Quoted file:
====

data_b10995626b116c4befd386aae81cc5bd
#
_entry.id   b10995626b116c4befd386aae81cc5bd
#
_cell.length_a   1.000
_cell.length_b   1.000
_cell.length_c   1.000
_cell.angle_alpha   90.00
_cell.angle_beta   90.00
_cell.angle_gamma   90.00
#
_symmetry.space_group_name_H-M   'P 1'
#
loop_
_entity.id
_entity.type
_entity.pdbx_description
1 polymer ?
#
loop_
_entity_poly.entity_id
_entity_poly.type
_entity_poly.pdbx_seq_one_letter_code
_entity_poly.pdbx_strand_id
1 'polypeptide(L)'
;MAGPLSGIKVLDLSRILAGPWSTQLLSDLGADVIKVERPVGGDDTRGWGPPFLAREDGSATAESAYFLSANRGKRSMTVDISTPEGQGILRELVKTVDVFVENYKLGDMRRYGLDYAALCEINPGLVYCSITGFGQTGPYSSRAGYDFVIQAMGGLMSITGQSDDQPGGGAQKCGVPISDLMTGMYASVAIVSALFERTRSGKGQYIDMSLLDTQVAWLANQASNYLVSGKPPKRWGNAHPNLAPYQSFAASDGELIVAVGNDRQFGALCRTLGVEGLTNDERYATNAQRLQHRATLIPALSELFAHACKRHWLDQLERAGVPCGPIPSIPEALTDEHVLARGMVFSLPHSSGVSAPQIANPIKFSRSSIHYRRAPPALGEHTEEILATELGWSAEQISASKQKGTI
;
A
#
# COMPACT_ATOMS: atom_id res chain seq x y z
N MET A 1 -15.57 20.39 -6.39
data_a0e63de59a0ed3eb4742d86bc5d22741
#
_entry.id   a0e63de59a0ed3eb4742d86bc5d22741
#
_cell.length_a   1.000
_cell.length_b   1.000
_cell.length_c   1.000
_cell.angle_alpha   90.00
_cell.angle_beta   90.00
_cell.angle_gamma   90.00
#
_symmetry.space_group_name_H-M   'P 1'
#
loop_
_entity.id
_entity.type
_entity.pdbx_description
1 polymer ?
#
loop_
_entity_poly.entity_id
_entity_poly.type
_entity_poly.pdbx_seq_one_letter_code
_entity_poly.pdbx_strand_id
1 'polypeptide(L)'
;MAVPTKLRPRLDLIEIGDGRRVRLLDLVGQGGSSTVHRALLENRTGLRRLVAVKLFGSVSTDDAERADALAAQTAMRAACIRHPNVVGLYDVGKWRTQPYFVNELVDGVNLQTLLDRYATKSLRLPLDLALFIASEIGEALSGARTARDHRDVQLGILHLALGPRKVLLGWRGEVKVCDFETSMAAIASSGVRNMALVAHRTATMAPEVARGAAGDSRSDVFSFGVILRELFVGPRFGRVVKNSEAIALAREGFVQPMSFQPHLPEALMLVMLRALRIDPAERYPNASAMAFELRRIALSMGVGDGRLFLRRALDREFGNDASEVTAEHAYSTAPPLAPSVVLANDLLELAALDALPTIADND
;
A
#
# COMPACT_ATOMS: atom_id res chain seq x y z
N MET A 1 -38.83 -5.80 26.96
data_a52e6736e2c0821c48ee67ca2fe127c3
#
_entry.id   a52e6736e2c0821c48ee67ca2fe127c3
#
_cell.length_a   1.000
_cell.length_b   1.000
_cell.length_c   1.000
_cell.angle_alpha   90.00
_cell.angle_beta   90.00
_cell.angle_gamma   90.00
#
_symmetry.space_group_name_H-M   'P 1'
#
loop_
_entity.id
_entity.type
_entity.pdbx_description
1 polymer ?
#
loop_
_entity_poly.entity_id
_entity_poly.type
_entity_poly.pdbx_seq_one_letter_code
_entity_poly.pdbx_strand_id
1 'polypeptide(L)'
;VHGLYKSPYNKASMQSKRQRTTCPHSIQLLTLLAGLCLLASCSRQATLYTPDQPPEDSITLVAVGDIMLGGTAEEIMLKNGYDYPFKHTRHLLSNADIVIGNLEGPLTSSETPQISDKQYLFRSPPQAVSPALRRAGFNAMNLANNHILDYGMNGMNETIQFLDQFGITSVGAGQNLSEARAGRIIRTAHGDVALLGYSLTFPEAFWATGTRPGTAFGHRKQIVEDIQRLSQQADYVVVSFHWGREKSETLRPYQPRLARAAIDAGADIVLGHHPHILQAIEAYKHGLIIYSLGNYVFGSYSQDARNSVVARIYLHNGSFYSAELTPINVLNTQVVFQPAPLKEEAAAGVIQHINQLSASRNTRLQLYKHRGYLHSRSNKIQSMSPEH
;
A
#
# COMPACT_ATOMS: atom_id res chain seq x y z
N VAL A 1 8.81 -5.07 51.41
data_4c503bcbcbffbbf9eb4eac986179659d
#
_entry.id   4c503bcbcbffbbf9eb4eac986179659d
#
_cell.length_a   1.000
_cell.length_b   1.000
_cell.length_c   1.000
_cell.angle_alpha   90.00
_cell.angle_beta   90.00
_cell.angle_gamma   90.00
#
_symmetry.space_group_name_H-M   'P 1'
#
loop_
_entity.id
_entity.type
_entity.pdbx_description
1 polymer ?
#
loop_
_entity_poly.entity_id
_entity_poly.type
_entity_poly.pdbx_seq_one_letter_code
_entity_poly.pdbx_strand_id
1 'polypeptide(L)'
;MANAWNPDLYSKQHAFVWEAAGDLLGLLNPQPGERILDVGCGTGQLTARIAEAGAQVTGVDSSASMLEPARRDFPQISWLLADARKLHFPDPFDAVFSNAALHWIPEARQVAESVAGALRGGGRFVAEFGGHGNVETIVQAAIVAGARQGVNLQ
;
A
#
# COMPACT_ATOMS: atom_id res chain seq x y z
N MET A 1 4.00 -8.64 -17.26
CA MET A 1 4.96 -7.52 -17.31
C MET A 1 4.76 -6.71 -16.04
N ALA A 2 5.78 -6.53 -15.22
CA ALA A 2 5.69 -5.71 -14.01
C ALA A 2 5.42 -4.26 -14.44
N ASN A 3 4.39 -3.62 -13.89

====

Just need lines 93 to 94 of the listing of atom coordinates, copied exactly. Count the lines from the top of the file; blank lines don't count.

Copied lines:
N VAL A 1 8.81 -5.07 51.41
data_4c503bcbcbffbbf9eb4eac986179659d